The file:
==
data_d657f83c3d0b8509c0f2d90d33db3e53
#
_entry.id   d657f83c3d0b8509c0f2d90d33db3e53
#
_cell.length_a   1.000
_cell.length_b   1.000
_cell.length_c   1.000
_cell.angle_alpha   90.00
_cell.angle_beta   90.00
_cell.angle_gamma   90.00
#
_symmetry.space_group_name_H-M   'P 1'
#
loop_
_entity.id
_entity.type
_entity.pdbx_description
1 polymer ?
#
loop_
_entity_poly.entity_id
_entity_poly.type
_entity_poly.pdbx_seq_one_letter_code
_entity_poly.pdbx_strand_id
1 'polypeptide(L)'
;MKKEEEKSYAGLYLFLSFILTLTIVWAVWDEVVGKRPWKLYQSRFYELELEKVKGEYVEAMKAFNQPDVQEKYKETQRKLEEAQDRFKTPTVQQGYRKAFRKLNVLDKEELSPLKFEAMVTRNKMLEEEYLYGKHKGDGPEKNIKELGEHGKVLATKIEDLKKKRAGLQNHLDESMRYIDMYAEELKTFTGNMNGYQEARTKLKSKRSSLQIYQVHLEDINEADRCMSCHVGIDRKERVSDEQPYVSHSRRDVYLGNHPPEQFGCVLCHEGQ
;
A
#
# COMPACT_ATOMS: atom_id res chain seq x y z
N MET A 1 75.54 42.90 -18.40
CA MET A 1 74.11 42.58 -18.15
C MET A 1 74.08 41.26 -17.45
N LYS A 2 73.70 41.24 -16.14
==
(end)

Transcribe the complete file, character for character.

data_d657f83c3d0b8509c0f2d90d33db3e53
#
_entry.id   d657f83c3d0b8509c0f2d90d33db3e53
#
_cell.length_a   1.000
_cell.length_b   1.000
_cell.length_c   1.000
_cell.angle_alpha   90.00
_cell.angle_beta   90.00
_cell.angle_gamma   90.00
#
_symmetry.space_group_name_H-M   'P 1'
#
loop_
_entity.id
_entity.type
_entity.pdbx_description
1 polymer ?
#
loop_
_entity_poly.entity_id
_entity_poly.type
_entity_poly.pdbx_seq_one_letter_code
_entity_poly.pdbx_strand_id
1 'polypeptide(L)'
;MKKEEEKSYAGLYLFLSFILTLTIVWAVWDEVVGKRPWKLYQSRFYELELEKVKGEYVEAMKAFNQPDVQEKYKETQRKLEEAQDRFKTPTVQQGYRKAFRKLNVLDKEELSPLKFEAMVTRNKMLEEEYLYGKHKGDGPEKNIKELGEHGKVLATKIEDLKKKRAGLQNHLDESMRYIDMYAEELKTFTGNMNGYQEARTKLKSKRSSLQIYQVHLEDINEADRCMSCHVGIDRKERVSDEQPYVSHSRRDVYLGNHPPEQFGCVLCHEGQ
;
A
#
# COMPACT_ATOMS: atom_id res chain seq x y z
N MET A 1 75.54 42.90 -18.40
CA MET A 1 74.11 42.58 -18.15
C MET A 1 74.08 41.26 -17.45
N LYS A 2 73.70 41.24 -16.14